Chamberlain’s mistake was compounded by Franklin D. Roosevelt’s crime: the American President “began to maneuver the U.S. into the war, even as he assured his countrymen he was taking every step to keep America out.” In this, FDR relied on forged documents and other forms of trickery. Yet after Hitler’s airforce lost the Battle of Britain in 1940, he no longer posed the faintest danger to American shores: “If Hitler could not put a soldier into England, the notion that he could invade the Western Hemisphere with no surface ships to engage the United States and British fleets and U.S. air power dominant in the west Atlantic was preposterous.” Our country, Buchanan concludes, would have been far better off staying out of the war, as members of the America First Committee and other isolationists had urged. Indeed, by 1950, with Stalin enslaving the very territories U.S. soldiers had died to liberate, “Americans were asking what it had all been for.”

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What is one to say about this? As with the work of his predecessors and peers, some of Buchanan’s assertions are false on their face; some are plausible but also false; and the remainder are either trivial or irrelevant.

In the category of the simply false is Buchanan’s last point: neither in 1950 nor at any time since then have Americans (aside from a small handful of hard-core isolationists, Hitler worshipers, and militant pacifists) questioned their country’s participation in a conflict that above all others successfully married the cause of justice with strategic necessity.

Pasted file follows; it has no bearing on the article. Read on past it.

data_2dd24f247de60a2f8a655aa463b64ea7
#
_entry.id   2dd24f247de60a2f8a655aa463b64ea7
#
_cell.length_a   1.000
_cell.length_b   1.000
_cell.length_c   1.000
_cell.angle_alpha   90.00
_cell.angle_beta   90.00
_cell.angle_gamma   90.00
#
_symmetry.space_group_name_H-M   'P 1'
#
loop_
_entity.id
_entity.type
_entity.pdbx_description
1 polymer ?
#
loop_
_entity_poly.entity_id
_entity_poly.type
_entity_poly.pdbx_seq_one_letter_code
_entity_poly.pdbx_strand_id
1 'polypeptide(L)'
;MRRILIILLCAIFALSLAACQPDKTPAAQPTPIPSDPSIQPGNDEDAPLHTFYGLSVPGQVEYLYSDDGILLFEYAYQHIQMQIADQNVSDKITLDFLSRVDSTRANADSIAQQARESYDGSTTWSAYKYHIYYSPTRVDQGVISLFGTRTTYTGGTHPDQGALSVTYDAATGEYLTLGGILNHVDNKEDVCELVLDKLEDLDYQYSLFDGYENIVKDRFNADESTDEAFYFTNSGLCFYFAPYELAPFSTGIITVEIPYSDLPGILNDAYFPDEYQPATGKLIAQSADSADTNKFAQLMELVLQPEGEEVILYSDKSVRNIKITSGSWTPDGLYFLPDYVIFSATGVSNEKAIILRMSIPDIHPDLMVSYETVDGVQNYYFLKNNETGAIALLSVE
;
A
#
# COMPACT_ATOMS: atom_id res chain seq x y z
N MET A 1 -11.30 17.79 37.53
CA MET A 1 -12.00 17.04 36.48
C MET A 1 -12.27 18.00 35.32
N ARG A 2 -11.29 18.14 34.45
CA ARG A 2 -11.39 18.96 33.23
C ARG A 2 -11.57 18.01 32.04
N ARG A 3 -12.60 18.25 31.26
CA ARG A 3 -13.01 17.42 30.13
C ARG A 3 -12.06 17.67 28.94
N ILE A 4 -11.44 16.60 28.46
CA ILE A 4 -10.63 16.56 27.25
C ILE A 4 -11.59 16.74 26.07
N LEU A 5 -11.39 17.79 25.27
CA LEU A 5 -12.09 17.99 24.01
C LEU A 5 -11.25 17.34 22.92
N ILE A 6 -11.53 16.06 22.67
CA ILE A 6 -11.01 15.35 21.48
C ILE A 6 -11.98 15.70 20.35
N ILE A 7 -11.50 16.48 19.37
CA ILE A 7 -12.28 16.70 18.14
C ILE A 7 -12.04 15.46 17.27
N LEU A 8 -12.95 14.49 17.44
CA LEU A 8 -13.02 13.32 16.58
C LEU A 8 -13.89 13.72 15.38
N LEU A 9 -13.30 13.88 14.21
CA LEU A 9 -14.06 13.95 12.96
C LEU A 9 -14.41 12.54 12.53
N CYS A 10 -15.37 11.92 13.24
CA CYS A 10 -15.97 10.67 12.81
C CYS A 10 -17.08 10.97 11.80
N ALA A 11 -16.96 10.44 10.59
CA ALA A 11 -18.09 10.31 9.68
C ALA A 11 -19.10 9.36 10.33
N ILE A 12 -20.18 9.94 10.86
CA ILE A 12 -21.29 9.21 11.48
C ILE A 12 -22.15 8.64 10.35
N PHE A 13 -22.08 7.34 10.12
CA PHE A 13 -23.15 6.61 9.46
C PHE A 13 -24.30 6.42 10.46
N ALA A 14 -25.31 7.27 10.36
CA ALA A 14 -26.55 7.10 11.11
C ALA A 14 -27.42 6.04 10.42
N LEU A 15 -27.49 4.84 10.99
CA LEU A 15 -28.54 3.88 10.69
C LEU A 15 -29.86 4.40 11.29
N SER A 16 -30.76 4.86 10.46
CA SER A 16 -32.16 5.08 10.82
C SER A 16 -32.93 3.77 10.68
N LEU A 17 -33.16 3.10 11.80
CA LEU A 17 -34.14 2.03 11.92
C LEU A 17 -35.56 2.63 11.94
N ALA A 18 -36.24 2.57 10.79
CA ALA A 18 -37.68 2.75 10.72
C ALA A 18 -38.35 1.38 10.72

In the plausible-but-false category fall Buchanan’s animadversions against the British guarantee of Poland. It is hardly clear that this step led to the decisive turning point in Hitler’s policy.2 Only six months earlier, after all, Chamberlain had issued a similar guarantee to Czechoslovakia, but after Hitler swallowed the remainder of that country he made no effort whatsoever to keep his government’s promise, declaring that the guarantee “remained the position until yesterday.” Given this record, Hitler could hardly draw firm conclusions about the exact meaning of Britain’s Polish guarantee.

Moreover, as we now know from private correspondence, Chamberlain remained eager to strike a deal even after Hitler had digested what was left of Czechoslovakia. He set forth his thinking in a letter to his sister not long after issuing the guarantee to Poland:

[I]t is very difficult to see the way out . . . but I don’t believe it impossible to find, provided we are given a little time and also provided that Hitler doesn’t really want war. I can’t help thinking that he is not such a fool as some hysterical people make out and that he would not be sorry to compromise if he could do so without what he would feel to be humiliation.

Right up until the very outbreak of war, and even beyond, uncertainty persisted throughout Europe about whether Britain would follow through and actually rise in arms to Poland’s defense. Indeed, the pitfalls of Buchanan’s mode of historical inquiry are nowhere better illustrated than when he ties himself in knots to acknowledge this very fact. “Not unreasonably,” he writes at one juncture, “Hitler concluded the Allied war guarantee to Poland was a bluff.” Yet everywhere else he cycles backward, insisting the guarantee was taken so seriously that it “impelled” Hitler to seek a deal with Stalin.

If the small pieces do not fit together, neither does the bigger picture. Buchanan contends, for example, that if Hitler could somehow have been steered to attack the Soviet Union first, the United States and Western Europe would have been spared his depredations. Although the what-ifs and what-might-have-beens of history are impossible to refute, the scenario Buchanan posits—Germany and Russia bloody themselves to a stalemate, while Western Europe and America watch from the sidelines—is exceptionally far-fetched.